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The Leadership Foundry

Updated: Apr 25, 2019

I had the honor of speaking April 17, at the Alumni Dinner of The Leadership Foundry Program. It was a night filled with networking (with friends, of course), new and old, and learning about what to expect when trying to get on a corporate board.

Our topic: how do women get on corporate boards?

After a brief introduction of Levia Partners and our mission, we had a candid discussion about how any person claims the coveted board seat. Direct solicitation is generally considered as too aggressive and may even be offensive. Typically the board works to find directors independently. If they choose to use a recruiting consultant, it is mostly to build a short list of candidates for them to consider. So to help you get on that shortlist you will want to rely on your network and mentors to do the promoting for you.

As a starter, any person seeking a board seat must understand how to analyze strong financial statements. Your ability to do this well is fine tuned as you run your own company, participated in mergers and/or acquisitions, work for a public company, or are involved with private equity or venture capital. If this is not something you have done, yet, start working on getting into one of these incubators of experience. Have you heard of the 10,000 hour rule?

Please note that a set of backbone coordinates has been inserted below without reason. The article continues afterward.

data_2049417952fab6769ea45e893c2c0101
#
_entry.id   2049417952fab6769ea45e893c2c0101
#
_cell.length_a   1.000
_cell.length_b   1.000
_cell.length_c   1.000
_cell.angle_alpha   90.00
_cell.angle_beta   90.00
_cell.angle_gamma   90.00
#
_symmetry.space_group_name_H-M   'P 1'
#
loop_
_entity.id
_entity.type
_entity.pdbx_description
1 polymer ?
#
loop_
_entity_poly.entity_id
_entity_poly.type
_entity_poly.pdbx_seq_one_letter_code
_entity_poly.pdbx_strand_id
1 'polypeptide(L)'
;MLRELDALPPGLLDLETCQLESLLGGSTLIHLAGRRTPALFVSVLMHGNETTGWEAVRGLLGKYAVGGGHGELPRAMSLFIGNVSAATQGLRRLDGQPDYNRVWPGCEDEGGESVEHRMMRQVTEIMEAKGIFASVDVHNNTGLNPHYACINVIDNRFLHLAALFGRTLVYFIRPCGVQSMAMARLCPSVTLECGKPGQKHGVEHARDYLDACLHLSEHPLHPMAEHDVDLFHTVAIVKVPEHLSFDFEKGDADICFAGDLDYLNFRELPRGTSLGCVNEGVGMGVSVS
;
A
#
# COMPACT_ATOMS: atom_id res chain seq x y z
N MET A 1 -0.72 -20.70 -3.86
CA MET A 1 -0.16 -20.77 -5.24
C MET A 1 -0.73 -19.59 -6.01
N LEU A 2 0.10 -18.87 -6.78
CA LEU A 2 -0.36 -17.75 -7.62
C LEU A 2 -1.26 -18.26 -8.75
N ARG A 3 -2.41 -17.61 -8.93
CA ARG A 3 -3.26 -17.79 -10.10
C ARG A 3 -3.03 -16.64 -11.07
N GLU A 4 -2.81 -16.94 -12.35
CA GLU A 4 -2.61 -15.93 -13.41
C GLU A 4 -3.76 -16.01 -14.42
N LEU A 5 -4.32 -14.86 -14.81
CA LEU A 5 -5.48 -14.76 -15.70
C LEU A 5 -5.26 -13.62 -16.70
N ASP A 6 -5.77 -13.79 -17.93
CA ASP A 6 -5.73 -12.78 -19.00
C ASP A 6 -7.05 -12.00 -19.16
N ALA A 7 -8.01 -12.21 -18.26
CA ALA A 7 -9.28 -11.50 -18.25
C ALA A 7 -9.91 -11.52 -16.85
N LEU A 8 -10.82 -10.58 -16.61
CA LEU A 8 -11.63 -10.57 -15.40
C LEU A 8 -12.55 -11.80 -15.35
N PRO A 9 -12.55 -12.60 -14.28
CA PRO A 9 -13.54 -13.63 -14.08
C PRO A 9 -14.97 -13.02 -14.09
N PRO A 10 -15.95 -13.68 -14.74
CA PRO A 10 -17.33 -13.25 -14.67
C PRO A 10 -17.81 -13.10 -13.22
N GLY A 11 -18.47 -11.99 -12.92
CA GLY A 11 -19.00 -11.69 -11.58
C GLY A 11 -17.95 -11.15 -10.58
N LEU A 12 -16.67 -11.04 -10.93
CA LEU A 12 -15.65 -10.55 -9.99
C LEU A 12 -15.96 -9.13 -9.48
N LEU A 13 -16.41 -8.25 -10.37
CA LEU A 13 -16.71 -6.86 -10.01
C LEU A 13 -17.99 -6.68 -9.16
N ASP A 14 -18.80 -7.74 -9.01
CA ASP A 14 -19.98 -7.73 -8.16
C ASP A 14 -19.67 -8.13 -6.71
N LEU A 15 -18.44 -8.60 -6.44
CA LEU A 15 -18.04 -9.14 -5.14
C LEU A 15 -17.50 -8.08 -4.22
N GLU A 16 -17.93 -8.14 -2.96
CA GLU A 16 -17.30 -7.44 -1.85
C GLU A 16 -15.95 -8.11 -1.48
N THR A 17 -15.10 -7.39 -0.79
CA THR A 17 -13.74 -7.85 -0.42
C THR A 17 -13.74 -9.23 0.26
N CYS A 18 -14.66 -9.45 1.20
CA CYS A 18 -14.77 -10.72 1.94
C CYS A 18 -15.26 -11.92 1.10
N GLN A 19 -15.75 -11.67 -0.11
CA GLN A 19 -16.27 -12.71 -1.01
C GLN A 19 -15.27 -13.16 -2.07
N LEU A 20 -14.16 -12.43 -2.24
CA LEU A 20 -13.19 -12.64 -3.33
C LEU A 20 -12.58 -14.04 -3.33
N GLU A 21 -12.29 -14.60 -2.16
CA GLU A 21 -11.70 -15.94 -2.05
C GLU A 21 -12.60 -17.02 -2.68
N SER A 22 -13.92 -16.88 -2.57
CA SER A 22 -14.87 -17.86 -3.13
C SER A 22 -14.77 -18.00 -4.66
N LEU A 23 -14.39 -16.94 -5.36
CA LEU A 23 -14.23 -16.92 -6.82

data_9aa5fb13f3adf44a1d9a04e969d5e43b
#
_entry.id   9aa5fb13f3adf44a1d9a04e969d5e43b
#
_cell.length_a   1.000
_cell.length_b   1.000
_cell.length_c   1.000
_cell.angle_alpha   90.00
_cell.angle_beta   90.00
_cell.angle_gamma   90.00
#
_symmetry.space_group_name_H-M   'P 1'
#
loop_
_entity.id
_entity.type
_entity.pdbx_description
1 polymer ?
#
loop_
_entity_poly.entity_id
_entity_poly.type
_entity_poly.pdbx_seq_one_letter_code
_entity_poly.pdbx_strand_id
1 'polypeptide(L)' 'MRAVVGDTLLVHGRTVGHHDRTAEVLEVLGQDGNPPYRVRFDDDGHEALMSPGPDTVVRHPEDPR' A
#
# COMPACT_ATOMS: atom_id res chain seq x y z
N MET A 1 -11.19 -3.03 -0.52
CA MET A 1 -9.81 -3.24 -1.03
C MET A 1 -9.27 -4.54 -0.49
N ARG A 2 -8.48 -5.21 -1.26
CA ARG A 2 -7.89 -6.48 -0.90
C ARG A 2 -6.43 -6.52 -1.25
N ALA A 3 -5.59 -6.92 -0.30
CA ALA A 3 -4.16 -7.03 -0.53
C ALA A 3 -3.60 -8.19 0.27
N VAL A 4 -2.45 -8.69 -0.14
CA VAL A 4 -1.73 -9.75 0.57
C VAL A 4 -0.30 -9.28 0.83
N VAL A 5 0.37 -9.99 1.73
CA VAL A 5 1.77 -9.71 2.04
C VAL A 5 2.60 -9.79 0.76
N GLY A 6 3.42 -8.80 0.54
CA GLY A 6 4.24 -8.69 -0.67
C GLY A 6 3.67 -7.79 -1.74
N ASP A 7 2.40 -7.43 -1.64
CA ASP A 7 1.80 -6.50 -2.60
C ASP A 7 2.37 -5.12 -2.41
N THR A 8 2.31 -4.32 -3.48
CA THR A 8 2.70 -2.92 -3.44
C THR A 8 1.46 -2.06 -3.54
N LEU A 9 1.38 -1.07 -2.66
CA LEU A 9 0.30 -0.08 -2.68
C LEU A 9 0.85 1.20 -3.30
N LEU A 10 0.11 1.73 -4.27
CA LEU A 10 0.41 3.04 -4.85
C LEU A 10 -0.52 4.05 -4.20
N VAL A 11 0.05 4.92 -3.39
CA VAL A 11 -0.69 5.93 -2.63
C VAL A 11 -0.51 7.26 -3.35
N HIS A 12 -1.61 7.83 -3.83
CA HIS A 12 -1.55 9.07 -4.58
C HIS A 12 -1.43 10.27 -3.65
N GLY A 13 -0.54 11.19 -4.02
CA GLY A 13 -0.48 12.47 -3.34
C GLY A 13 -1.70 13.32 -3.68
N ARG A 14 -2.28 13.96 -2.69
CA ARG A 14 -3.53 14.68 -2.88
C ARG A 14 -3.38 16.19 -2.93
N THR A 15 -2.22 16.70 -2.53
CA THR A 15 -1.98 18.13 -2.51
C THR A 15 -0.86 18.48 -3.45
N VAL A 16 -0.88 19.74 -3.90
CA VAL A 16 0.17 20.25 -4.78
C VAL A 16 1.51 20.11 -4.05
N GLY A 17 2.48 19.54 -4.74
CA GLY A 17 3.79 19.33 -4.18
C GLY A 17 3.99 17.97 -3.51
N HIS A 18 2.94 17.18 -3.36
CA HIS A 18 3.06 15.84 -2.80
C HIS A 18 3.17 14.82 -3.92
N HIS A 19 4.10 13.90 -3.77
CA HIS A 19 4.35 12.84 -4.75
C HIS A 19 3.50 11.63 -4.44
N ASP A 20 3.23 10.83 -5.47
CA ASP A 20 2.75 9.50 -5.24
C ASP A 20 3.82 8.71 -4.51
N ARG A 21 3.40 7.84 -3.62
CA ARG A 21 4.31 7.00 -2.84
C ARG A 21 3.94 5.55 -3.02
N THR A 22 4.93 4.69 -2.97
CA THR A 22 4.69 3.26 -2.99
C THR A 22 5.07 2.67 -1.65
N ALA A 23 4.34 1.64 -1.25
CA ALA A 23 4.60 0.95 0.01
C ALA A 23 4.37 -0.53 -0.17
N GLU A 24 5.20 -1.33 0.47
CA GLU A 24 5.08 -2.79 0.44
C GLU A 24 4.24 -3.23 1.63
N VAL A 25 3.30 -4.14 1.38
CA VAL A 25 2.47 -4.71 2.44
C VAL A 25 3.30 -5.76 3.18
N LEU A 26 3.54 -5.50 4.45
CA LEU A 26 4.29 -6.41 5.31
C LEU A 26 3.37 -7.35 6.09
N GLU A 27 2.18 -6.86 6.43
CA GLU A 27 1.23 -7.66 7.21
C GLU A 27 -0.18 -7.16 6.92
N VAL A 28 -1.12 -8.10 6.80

Now assess what do different boards need. A highly sought after or unique skill, stand out leadership qualities, or a subject matter expert. Figure out which one of these fits your experience the best and find a way to communicate it as part of your brand. Your visibility is crucial. You can have all the right qualifications but if they aren’t visible, you will go nowhere. Do you know your brand and what specifically you have to offer a board/company? Deliver your pitch in 3-4 sentences with solid examples and stories to back it up. People will forget what you said but will always remember stories and how it made them feel.

In the age of the #metoo movement, we as women need to be intentional about making men feel comfortable around you when and if needed. This is a tricky tightrope to walk but must be considered. I liken it to being a tomboy on the playground, which I was way back when. If our actions and reputation put men as ease around us as business leaders, hopefully we can spend time in their social circles without fear of retribution. But...when the random bully pulls on some foolish strings, beat them up.

Questions you should be asking when you have the opportunity to interview for a board seat:

  • How many independent directors are on the board?

  • What is the company’s track record for building value?

  • Who are the company’s major shareholders? How long have they held their stakes in the company? What are the company’s corporate governance processes?

  • How are directors compensated?

  • What are the responsibilities of the committees of the board?

  • What is the expected time commitment?

So act now and be proactive about your goal to serve as a corporate director.

“Vision without action is a daydream.

Action without vision is a nightmare.” ~ Japanese Proverb

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